My family and I are venturing out to the Texas State Fair this evening. With Big Tex, big rides, big food, and even bigger crowds, it’s outfitted with all the makings of your typical American fair (and some over-the-top Texas extras).
This morning I got to thinking about the silly games on the midway. It’s hard to see the actual games for all the prizes hanging overhead…neon pink monkeys that Dad will have to lug around, inflated crayons that spring a leak before you make it home, or rubber balls that get lost in the sea of people and have you praying people don’t start tumbling in front of you like bowling pins. The average adult fair goer knows the games are pretty much rigged. Chances are good that you’ll walk away a dollar poorer (at least) with nothing to show for it but a few laughs.
Don’t get me wrong. The laughs are worth something. If you’re lucky like me, you’ll get to witness the joy on your daughter’s face when she makes even ONE ping pong ball into a small fish bowl. But, truth be told, these games are a lesson in investment choices.
Life, much like the fair offering these games, presents us with choices every day as to where we’re going to make investments. How will we spend our time? Our money? Our skills?
My life feels like the fair right now. Loud noises and bright lights pulling my attention in dozens of places at once. It’s more crucial than ever to discern which choices will yield the most return. Otherwise, my reserves won’t last long. I’m confident that many of you, too, feel your time reserves often suffer the most. There’s simply not enough time. Choices get harder. They also become more important. (And, the pressure builds.)
Though we’re all friends here, it’s hard to admit that I struggle with self-discipline. When I don’t know which way to look amidst all the sounds and lights, I shut my eyes and wait for it all to pass. Except that when we wait for life to pass us by the danger is that it WILL. We risk missing out on opportunities to use our skills, grow our ideas, bless others, and see God.
Right now, my life involves agreeing to the the leader of my daughter’s Daisy Troop, needing to prepare my book proposal, volunteering at the school, obtaining a new accreditation at work, etc. I’ve not completed more than one consecutive morning walks or devotions in months. I have calls from friends I’ve not returned in weeks. We’ve averaged more meals out than usual. Not that my commitments aren’t important. The Daisy Troop will provide countless great things for the girls. The book proposal will hopefully one day lead to getting my book’s hopeful message to readers. But I’ve chosen not to invest in daily reflection on God’s word. I’ve not invested in my own health, and can feel the effects in too-tight clothing and fatigue. I am closing my eyes to the needs of my friends, simply hoping they’ll understand when it’s convenient for me to call.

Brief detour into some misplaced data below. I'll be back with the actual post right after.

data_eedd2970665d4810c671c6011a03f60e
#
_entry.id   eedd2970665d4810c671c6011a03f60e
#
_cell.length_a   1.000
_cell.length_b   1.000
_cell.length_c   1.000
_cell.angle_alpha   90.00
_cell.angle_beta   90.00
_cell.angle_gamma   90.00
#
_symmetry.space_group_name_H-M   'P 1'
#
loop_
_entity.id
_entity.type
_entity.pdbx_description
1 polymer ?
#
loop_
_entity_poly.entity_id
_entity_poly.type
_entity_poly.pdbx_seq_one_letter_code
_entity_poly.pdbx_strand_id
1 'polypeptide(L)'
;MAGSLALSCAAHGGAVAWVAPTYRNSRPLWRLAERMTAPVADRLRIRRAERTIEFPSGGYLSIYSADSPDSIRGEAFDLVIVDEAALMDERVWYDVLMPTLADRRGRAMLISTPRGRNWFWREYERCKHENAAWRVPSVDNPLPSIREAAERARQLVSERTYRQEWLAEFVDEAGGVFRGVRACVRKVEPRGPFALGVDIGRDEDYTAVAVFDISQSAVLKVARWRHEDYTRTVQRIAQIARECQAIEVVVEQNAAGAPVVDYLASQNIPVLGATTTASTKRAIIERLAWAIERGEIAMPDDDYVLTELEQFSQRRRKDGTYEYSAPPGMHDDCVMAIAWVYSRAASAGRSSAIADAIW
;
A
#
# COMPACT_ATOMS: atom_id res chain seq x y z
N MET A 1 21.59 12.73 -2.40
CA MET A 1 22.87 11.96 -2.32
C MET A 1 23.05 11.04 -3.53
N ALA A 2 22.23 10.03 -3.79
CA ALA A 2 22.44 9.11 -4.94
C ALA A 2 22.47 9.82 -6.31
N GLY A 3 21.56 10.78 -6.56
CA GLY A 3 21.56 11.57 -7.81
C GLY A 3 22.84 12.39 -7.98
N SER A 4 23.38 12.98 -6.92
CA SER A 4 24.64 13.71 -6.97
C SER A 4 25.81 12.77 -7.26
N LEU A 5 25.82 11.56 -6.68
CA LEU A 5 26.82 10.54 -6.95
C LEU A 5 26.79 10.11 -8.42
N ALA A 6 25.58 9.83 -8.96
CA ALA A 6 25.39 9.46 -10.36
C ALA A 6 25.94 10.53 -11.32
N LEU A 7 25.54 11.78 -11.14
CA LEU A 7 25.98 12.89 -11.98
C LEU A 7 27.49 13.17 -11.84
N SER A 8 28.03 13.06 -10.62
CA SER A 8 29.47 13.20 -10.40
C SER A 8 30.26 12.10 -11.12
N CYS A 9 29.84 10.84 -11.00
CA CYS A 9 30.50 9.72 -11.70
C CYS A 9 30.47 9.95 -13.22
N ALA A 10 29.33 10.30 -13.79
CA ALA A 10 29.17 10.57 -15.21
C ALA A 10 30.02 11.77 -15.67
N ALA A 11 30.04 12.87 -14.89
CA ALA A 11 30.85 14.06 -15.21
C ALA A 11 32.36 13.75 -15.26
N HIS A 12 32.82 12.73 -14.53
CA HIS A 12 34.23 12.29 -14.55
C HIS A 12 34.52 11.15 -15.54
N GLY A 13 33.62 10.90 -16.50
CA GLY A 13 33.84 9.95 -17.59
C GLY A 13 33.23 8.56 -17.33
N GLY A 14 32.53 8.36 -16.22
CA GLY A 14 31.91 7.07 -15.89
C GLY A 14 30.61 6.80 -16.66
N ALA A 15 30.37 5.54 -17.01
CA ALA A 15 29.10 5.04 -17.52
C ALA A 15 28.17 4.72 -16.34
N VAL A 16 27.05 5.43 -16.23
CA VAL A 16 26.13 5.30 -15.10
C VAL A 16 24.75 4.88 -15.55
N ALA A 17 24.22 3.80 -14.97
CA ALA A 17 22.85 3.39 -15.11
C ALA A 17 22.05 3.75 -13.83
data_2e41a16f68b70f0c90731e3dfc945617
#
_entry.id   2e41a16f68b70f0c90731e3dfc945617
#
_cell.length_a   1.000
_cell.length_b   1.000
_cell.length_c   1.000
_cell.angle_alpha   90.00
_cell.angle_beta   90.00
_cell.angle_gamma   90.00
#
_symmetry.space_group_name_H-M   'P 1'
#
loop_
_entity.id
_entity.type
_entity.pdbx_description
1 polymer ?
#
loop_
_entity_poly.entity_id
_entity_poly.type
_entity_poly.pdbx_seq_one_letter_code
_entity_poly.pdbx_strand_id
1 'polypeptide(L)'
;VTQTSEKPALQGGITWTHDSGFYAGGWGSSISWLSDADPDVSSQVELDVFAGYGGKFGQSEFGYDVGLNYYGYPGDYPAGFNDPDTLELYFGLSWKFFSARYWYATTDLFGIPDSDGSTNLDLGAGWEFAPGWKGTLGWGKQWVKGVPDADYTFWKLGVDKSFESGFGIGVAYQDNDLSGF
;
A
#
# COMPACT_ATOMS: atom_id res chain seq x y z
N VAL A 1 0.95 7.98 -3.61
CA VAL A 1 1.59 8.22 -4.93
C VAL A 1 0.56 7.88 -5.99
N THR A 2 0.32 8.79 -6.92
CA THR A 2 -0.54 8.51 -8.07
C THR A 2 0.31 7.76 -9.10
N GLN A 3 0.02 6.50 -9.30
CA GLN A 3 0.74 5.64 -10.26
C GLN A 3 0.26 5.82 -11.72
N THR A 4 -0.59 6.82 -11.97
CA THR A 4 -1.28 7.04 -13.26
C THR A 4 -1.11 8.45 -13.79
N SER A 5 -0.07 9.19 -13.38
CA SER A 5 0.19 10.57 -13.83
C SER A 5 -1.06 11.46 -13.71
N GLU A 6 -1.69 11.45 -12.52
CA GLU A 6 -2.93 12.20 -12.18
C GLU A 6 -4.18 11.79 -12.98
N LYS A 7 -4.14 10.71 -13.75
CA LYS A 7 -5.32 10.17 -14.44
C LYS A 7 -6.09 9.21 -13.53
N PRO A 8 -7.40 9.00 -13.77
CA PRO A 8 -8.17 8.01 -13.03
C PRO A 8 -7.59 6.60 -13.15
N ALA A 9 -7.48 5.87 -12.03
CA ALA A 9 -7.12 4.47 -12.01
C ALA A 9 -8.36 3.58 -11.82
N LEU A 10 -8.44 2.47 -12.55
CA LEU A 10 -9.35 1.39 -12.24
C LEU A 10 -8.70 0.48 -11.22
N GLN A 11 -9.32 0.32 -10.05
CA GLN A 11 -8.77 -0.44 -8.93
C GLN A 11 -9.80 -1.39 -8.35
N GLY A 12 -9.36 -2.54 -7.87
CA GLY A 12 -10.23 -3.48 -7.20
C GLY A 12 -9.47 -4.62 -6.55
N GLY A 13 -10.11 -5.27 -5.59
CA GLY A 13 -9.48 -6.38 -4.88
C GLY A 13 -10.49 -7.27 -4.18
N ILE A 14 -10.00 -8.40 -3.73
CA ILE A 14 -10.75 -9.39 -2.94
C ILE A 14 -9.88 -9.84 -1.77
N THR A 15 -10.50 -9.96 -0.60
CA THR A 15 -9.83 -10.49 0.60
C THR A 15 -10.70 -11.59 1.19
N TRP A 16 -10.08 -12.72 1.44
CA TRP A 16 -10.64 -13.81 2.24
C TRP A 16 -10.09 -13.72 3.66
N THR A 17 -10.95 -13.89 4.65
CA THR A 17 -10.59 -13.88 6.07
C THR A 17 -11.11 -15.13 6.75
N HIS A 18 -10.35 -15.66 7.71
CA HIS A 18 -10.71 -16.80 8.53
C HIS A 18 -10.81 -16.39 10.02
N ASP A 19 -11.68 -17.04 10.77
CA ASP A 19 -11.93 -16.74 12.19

I have no answers for this metaphor of life on the midway. Maybe you do? But I do know that I want to invest in the things that matter most. I heard someone recite a 12-step program principle. “When this year’s sobriety is too daunting to consider, worry about this month’s. When this month’s sobriety (task/goal/fear/hope) is too daunting to consider, worry about today’s. When today’s sobriety is too daunting, worry about this hour’s, then this minute’s. You can do anything for one minute.” Brilliant.
Today, I’m praying that through the many noises and bright lights of life calling out to you for your attention, you seek God’s guidance to choose the things that offer the biggest return. I know, I hope to. One day at a time. One minute at a time.
But strive first for the kingdom of God and his righteousness, and all these things will be given to you as well. So do not worry about tomorrow, for tomorrow will bring worries of its own. Today’s trouble is enough for today. — Matthew 6:33-34
2 thoughts on “Life on the Midway”
I guess my metaphor for life has been sharpened by circumstance, and is aligned with the most unlikely VERY strongly Christian movie I’ve ever seen…the laterst of the Rambo films, titled simply “Rambo”.
Two lines that come to mind –
“Trying to save someone’s life isn’t wasting yours.”
“Live for nothing, or die for something. Your call.”
Barring a miracle, I’m not going to make it through this. The last 48 hours have made that abundantly clear. I lost more ground between Saturday morning and now than I had in the previous couple of months.
But I can still do something; I can still work in hope, I can still be compassionate and caring to my dogs (of whom a number have the runs, possibly from worry over me), I can still love my wife, and I can still write, and tell whoever cares to listen that life can still be worthwhile, even here. Pain can rule you, and fear is a reality. The Scriptural “Fear Not” message doesn’t work in this country. You simply can’t fear not…well, atleast I can’t, and speaking bluntly (and this will sound arrogant, sorry) I’m the toughest person I know.
And I am terrified. But it’s not paralyzing me, and that is my moment-to-moment victory.
And what it means, what I can do is add to the positive energy of the communities of which I’m a part. There isn’t a panacea, there isn’t relief, but there is continuity, and responsibility, and community.
And there’s duty. I’ll keep doing my best to do mine.
Sorry for the long comment, Teresa.
Thank you, Andrew for sharing your heart and life with us here. Thank goodness God meets us where we are.